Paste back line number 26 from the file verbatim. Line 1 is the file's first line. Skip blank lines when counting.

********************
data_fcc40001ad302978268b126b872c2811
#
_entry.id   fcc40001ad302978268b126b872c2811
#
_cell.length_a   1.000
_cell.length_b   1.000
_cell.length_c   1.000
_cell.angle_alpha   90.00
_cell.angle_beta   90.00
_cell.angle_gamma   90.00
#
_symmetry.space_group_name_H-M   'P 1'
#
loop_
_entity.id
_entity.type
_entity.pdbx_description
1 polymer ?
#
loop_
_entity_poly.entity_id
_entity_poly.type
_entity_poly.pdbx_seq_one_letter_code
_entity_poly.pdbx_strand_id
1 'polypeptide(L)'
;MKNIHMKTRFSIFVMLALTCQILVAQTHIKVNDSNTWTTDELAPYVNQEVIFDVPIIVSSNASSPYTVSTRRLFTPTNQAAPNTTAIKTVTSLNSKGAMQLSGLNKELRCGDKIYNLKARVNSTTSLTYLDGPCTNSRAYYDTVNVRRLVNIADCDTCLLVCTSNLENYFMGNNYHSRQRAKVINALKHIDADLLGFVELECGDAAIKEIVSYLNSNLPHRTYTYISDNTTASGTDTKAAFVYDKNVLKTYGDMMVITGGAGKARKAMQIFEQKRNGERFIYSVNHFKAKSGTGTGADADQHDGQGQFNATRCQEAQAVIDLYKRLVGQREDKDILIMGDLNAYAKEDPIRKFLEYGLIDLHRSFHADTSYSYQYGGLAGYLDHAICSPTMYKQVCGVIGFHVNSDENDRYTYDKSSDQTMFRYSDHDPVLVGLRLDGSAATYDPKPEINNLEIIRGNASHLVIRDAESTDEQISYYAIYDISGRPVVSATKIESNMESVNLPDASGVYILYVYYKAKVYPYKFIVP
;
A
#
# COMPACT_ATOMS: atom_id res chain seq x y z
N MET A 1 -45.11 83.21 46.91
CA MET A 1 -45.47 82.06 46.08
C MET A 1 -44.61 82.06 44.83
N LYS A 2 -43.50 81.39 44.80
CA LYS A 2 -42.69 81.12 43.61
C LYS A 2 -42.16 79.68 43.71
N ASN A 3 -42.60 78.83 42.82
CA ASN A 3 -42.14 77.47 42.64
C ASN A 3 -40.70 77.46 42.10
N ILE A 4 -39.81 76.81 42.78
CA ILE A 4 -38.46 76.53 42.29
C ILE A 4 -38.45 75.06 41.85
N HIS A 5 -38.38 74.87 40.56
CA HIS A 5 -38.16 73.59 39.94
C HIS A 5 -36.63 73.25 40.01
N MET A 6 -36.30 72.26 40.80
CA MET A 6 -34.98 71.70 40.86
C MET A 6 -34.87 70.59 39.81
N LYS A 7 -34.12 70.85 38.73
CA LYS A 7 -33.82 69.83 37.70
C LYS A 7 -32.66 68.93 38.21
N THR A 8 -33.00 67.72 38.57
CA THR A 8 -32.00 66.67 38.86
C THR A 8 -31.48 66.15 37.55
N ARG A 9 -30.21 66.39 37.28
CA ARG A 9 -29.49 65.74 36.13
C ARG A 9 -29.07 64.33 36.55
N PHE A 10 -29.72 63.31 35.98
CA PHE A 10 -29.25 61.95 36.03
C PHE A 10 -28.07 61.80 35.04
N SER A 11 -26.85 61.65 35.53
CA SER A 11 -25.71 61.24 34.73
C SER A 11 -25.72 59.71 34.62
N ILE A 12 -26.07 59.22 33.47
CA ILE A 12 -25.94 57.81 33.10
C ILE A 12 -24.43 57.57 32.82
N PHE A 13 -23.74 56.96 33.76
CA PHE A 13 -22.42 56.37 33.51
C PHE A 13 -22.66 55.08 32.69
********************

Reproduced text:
;MKNIHMKTRFSIFVMLALTCQILVAQTHIKVNDSNTWTTDELAPYVNQEVIFDVPIIVSSNASSPYTVSTRRLFTPTNQAAPNTTAIKTVTSLNSKGAMQLSGLNKELRCGDKIYNLKARVNSTTSLTYLDGPCTNSRAYYDTVNVRRLVNIADCDTCLLVCTSNLENYFMGNNYHSRQRAKVINALKHIDADLLGFVELECGDAAIKEIVSYLNSNLPHRTYTYISDNTTASGTDTKAAFVYDKNVLKTYGDMMVITGGAGKARKAMQIFEQKRNGERFIYSVNHFKAKSGTGTGADADQHDGQGQFNATRCQEAQAVIDLYKRLVGQREDKDILIMGDLNAYAKEDPIRKFLEYGLIDLHRSFHADTSYSYQYGGLAGYLDHAICSPTMYKQVCGVIGFHVNSDENDRYTYDKSSDQTMFRYSDHDPVLVGLRLDGSAATYDPKPEINNLEIIRGNASHLVIRDAESTDEQISYYAIYDISGRPVVSATKIESNMESVNLPDASGVYILYVYYKAKVYPYKFIVP